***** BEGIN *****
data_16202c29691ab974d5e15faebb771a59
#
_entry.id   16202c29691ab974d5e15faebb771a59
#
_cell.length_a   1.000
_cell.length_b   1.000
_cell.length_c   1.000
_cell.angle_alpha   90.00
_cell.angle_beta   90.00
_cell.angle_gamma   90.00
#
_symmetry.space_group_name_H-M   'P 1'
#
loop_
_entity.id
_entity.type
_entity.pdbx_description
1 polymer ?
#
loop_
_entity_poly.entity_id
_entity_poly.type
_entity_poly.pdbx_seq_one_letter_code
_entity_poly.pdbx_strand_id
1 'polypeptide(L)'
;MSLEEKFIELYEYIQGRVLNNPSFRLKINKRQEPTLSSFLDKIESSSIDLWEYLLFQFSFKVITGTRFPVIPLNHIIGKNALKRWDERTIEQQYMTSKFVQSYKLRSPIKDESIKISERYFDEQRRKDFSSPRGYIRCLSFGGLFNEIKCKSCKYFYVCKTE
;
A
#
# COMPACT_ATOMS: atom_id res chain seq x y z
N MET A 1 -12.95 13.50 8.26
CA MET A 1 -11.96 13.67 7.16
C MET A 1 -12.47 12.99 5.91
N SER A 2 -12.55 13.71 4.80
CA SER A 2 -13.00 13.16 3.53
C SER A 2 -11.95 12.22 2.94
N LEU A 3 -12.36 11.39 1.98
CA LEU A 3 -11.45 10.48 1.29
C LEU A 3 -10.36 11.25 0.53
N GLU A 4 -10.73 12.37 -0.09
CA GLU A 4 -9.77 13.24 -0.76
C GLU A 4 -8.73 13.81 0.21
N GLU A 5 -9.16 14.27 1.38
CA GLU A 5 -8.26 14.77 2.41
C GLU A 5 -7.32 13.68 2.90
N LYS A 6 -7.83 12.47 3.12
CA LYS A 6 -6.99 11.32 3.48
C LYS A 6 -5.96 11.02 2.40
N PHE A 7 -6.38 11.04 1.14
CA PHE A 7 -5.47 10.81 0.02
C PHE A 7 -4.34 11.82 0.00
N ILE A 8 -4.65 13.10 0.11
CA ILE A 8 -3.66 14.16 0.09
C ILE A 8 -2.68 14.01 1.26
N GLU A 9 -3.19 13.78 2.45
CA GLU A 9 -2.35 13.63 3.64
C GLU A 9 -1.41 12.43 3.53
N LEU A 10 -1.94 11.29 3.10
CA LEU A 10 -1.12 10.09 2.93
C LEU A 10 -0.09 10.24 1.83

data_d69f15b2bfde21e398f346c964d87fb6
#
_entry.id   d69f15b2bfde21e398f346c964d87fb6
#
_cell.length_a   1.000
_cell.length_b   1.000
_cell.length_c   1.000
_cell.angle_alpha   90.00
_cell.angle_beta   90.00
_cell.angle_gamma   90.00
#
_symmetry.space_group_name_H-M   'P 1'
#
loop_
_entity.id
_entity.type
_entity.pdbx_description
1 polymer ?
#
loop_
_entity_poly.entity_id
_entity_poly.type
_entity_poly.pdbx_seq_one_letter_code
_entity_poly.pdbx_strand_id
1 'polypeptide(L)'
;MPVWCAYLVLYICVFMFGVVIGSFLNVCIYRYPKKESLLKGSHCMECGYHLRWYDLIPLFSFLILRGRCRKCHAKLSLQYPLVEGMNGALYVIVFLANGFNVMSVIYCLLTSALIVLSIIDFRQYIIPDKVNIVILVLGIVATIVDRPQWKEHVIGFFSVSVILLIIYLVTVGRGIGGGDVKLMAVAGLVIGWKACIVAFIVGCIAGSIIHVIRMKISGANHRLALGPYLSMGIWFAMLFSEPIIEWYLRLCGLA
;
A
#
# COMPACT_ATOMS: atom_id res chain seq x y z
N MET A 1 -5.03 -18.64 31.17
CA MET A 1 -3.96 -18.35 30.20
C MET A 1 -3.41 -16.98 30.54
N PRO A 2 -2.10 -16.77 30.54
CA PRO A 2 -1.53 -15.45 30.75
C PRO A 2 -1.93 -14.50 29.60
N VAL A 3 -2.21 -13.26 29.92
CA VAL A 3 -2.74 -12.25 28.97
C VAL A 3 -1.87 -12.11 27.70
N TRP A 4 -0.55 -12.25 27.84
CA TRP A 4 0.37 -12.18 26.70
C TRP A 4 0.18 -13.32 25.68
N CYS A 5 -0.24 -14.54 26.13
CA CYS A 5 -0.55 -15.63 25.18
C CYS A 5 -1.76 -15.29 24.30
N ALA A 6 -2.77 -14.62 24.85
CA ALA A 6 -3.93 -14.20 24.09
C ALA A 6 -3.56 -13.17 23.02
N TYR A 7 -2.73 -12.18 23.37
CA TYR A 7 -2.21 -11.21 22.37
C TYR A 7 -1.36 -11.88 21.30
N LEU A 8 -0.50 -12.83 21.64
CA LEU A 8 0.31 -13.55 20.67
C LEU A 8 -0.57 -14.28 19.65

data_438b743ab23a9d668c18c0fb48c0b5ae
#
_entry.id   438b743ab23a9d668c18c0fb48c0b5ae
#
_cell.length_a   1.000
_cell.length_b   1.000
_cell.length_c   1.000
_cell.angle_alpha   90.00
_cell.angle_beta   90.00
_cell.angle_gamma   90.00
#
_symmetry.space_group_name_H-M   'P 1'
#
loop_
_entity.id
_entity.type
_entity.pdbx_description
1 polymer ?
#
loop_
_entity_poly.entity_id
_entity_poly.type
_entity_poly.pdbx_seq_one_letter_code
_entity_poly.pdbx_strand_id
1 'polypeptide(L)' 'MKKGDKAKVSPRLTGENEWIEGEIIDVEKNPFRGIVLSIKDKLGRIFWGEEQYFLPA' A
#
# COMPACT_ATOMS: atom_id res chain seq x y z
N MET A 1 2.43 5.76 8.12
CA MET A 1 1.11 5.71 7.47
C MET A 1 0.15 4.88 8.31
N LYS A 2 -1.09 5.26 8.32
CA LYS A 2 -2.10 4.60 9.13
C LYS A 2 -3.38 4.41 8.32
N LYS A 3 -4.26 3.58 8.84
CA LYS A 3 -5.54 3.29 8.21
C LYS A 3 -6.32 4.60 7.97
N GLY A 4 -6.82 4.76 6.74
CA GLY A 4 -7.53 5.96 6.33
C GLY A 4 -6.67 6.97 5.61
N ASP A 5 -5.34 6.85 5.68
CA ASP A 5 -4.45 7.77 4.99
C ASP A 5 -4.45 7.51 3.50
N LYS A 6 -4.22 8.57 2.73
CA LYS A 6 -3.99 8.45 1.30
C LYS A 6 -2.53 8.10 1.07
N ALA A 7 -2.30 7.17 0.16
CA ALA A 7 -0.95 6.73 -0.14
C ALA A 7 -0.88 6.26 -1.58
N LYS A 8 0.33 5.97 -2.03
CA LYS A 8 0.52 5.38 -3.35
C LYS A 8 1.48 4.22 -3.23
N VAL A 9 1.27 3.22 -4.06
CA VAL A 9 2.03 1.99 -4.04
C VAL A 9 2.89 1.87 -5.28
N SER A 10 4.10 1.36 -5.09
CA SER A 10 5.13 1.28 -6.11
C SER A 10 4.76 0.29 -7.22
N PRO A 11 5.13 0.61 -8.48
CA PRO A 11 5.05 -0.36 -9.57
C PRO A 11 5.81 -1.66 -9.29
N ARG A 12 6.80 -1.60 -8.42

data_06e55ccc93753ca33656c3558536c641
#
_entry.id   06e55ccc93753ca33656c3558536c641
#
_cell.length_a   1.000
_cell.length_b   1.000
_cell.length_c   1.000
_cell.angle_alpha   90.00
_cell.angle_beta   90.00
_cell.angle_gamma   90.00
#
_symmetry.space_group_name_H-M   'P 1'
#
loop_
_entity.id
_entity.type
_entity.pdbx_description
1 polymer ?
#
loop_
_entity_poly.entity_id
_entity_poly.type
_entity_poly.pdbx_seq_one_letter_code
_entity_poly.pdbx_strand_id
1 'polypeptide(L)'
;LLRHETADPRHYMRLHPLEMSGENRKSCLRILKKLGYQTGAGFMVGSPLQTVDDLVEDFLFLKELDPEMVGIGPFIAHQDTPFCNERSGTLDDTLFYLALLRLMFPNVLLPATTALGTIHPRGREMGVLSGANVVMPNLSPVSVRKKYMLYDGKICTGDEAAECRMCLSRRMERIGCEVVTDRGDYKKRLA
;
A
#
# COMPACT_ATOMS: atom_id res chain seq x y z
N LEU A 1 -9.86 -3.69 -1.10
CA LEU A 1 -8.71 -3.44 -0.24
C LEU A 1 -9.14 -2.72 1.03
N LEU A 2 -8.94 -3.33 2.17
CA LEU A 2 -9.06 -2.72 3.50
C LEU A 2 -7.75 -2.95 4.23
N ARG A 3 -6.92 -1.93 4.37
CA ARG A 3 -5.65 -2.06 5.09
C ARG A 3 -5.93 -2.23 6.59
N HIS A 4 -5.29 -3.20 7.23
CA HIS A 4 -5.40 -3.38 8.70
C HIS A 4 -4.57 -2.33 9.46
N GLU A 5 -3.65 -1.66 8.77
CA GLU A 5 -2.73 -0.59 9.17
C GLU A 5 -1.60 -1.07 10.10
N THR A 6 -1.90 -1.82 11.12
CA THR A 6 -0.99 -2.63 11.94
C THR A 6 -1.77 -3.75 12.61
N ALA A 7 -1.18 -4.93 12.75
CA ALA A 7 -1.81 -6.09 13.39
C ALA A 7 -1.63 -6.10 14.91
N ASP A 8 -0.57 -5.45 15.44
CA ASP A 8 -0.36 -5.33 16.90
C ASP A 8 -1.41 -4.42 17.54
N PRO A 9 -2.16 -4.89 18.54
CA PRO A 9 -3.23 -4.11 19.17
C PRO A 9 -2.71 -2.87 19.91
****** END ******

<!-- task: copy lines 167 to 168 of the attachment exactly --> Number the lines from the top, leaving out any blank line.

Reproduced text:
CA VAL A 9 2.03 1.99 -4.04
C VAL A 9 2.89 1.87 -5.28